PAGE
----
Our Story 1863 - 2008

In 1863, Dr Grimley, Vicar Apostolic of the Cape of Good Hope, who had been actively associated with the education of the deaf in Dublin, invited the Irish Dominican sisters to work in South Africa. The superior of the pioneer group of sisters, Mother Dympna, began to teach some deaf children on her arrival at the Cape and shortly afterwards the Grimley Institute (now known as Dominican-Grimley School) was founded under the patronage of the Vicar Apostolic. This work for the deaf was entirely voluntary and without government recognition. In 1908, the school was recognised by the Education Department of the Cape Province, and eventually became a State-aided Special School under the control of the central authority in Pretoria.

During the nineteenth century, the manual system involving the use of both finger spelling and conventional signs was the recognised method of teaching the deaf. During the early twentieth century, however, lip reading and speech gradually took the place of the signs.

In 1920 the Oral Method was introduced at the school.

By 1966 it became clear that the transfer of the school to more adequate and spacious premises was essential. A site of 22.5 acres in Valley Road, Hout Bay was purchased by the Dominican sisters and ten years later the Department of National Education approved preliminary sketches for the new complex.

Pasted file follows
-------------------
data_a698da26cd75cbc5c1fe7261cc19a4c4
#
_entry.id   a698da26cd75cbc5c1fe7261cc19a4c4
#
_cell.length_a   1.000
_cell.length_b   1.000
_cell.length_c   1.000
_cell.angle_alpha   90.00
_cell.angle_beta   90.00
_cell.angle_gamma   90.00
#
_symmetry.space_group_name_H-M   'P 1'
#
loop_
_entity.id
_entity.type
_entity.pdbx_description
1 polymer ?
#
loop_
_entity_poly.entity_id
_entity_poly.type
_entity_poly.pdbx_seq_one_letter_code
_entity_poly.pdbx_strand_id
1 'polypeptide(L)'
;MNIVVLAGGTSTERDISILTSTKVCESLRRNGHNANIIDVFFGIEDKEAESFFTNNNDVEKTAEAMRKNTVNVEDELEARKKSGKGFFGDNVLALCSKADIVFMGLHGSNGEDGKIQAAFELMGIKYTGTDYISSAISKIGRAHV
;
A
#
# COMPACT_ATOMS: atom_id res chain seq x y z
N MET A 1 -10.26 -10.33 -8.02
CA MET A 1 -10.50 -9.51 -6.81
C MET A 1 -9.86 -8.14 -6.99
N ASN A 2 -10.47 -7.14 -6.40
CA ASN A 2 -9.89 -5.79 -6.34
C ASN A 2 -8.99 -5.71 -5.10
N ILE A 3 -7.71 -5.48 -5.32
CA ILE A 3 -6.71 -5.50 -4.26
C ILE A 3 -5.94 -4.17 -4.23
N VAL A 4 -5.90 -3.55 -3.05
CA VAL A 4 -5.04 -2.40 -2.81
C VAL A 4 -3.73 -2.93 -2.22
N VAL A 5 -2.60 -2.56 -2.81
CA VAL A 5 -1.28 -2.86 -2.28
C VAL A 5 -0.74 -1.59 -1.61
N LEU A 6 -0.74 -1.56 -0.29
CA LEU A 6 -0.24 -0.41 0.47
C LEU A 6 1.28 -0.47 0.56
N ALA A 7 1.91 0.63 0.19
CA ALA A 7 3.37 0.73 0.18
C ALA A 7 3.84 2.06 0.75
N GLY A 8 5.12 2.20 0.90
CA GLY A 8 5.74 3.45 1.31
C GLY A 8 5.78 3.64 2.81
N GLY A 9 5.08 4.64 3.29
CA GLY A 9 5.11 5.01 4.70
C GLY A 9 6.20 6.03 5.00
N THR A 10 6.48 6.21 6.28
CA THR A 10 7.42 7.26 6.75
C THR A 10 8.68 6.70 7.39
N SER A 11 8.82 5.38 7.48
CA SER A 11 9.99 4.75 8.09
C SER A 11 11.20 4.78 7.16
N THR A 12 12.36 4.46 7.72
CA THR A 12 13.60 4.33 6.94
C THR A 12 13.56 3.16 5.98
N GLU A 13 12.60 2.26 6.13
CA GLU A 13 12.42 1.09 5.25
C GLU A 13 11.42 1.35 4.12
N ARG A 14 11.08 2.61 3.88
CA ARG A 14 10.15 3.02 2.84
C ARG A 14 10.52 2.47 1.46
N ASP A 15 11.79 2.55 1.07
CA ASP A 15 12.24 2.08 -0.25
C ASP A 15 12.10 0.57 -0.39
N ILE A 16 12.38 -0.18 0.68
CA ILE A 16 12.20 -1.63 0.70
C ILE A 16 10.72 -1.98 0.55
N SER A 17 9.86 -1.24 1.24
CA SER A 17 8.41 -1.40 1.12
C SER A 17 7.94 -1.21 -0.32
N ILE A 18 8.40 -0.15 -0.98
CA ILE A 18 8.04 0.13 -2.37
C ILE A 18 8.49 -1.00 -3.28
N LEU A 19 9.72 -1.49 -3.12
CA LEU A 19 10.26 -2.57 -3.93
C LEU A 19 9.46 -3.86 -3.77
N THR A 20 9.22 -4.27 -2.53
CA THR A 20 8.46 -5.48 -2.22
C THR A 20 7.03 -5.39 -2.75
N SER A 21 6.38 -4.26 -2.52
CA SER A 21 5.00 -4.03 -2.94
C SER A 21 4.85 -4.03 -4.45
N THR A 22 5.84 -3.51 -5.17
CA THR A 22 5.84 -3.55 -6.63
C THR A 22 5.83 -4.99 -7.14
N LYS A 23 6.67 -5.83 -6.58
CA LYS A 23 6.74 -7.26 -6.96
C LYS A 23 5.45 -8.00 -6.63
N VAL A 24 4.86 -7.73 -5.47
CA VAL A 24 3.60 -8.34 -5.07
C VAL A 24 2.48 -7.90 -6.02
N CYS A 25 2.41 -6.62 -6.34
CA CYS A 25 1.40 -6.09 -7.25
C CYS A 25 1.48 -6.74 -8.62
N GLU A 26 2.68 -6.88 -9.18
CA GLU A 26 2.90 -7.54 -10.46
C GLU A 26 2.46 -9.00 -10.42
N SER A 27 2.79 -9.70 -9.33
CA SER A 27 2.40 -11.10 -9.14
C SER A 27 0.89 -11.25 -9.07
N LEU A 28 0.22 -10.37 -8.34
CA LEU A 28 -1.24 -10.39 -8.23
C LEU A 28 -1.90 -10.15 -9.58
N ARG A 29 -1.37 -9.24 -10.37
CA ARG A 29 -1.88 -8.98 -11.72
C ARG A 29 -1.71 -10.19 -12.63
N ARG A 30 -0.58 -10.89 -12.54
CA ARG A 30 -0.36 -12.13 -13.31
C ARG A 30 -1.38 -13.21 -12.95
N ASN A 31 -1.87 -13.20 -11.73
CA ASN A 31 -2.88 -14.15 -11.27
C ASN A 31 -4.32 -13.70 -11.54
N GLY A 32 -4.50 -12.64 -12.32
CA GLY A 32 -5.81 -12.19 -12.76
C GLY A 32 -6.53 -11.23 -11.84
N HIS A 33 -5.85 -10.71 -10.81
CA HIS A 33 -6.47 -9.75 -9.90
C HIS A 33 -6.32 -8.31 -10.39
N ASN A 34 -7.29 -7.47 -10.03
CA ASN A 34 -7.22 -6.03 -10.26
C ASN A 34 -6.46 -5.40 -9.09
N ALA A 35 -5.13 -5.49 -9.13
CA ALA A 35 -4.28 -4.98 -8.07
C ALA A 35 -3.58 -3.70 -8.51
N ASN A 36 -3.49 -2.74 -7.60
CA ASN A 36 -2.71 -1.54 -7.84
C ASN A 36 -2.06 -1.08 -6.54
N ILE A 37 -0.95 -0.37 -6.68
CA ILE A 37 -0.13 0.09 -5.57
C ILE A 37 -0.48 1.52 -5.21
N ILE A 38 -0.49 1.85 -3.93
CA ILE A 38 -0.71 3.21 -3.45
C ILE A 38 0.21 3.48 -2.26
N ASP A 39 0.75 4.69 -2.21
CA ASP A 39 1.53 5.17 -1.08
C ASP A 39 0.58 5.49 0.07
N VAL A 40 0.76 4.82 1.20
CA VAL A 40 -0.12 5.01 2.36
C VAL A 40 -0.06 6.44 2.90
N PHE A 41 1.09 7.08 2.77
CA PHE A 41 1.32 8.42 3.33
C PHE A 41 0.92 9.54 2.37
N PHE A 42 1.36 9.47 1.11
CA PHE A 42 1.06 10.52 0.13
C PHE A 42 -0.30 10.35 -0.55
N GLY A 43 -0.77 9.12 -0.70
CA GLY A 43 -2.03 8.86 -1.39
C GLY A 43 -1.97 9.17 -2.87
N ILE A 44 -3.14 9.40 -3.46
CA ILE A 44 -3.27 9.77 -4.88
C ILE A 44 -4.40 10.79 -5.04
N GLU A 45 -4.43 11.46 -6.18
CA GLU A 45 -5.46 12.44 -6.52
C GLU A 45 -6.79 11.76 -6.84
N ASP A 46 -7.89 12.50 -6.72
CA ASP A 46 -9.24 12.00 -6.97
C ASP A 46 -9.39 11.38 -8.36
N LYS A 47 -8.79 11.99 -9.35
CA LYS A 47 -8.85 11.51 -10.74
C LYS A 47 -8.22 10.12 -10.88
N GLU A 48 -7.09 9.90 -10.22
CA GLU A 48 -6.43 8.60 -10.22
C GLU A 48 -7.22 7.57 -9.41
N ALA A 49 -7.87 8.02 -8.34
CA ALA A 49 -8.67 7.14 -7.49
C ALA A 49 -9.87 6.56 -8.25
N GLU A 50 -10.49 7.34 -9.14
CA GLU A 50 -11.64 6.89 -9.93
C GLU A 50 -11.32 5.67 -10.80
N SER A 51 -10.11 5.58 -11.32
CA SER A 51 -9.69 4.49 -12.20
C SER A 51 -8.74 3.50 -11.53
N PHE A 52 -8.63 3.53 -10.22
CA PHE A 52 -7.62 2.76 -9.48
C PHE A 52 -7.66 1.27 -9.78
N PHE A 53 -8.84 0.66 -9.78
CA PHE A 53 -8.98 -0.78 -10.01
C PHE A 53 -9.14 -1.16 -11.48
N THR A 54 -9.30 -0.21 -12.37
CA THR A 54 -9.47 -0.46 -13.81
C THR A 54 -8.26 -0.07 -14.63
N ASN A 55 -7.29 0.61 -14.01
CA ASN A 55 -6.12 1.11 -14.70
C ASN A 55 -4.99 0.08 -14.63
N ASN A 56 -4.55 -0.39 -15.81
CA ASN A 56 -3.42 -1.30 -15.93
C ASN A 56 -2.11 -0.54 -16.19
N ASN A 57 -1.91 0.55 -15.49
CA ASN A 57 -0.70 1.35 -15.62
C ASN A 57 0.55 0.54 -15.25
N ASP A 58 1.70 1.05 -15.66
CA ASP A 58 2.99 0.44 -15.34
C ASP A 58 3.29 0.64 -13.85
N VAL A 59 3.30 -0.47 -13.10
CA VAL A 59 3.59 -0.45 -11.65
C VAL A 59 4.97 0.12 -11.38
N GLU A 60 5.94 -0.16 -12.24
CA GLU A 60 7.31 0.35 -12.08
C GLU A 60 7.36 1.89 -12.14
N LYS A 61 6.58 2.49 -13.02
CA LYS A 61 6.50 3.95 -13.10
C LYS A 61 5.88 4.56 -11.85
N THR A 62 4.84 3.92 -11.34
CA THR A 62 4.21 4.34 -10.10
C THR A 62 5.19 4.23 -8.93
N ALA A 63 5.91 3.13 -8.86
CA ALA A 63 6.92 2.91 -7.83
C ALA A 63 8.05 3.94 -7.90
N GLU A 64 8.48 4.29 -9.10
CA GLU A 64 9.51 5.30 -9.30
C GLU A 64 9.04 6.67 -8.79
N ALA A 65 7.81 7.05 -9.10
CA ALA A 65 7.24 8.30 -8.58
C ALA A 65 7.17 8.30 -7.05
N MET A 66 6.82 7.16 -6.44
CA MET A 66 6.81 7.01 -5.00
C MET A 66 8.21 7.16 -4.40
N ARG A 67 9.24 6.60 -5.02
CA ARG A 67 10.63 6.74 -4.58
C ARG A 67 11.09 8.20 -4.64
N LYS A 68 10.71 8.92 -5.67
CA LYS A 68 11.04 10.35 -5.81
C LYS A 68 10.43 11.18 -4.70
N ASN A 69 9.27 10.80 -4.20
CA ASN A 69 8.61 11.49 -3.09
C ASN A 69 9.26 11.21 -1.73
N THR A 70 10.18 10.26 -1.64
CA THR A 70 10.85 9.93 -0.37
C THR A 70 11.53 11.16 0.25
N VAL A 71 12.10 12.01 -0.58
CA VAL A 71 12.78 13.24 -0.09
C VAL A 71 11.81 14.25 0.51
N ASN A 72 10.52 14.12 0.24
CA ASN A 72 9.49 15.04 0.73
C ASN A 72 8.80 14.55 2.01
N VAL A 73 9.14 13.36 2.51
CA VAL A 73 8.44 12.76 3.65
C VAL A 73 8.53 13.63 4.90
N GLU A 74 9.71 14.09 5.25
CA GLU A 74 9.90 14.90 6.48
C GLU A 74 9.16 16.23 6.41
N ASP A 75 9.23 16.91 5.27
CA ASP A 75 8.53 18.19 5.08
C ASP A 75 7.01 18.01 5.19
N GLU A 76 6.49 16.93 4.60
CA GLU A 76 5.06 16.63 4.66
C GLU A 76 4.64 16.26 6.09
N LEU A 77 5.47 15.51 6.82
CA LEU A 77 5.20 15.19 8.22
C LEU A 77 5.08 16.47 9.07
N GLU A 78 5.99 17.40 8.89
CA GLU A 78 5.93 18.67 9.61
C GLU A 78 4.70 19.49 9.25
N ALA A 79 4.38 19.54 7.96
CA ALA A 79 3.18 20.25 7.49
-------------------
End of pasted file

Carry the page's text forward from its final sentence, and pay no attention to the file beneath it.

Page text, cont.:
A great deal of planning went into the new buildings and from the outset the sisters aimed at achieving the following important goals:

  • The first was to provide a teaching environment conducive to the Oral Method, which calls for the maximum amplification in an acoustically orientated building.

  • The second goal was to give the young learners a feeling of home albeit away from their real homes, as well as freedom from feeling confined.

Vision Statement

Dominican schools aim to provide forward-looking education of the highest quality based on a tradition that goes back over seven hundred years of commitment to education. Our schools seek to care for the whole person in order to develop in young people

  • a love for learning

  • an enthusiasm for truth

  • a love for others

  • respect for the culture and religious values of all

  • a willingness to serve in a spirit of healing and reconciliation, flowing from an appreciation of the Word of God and a deep commitment to Christ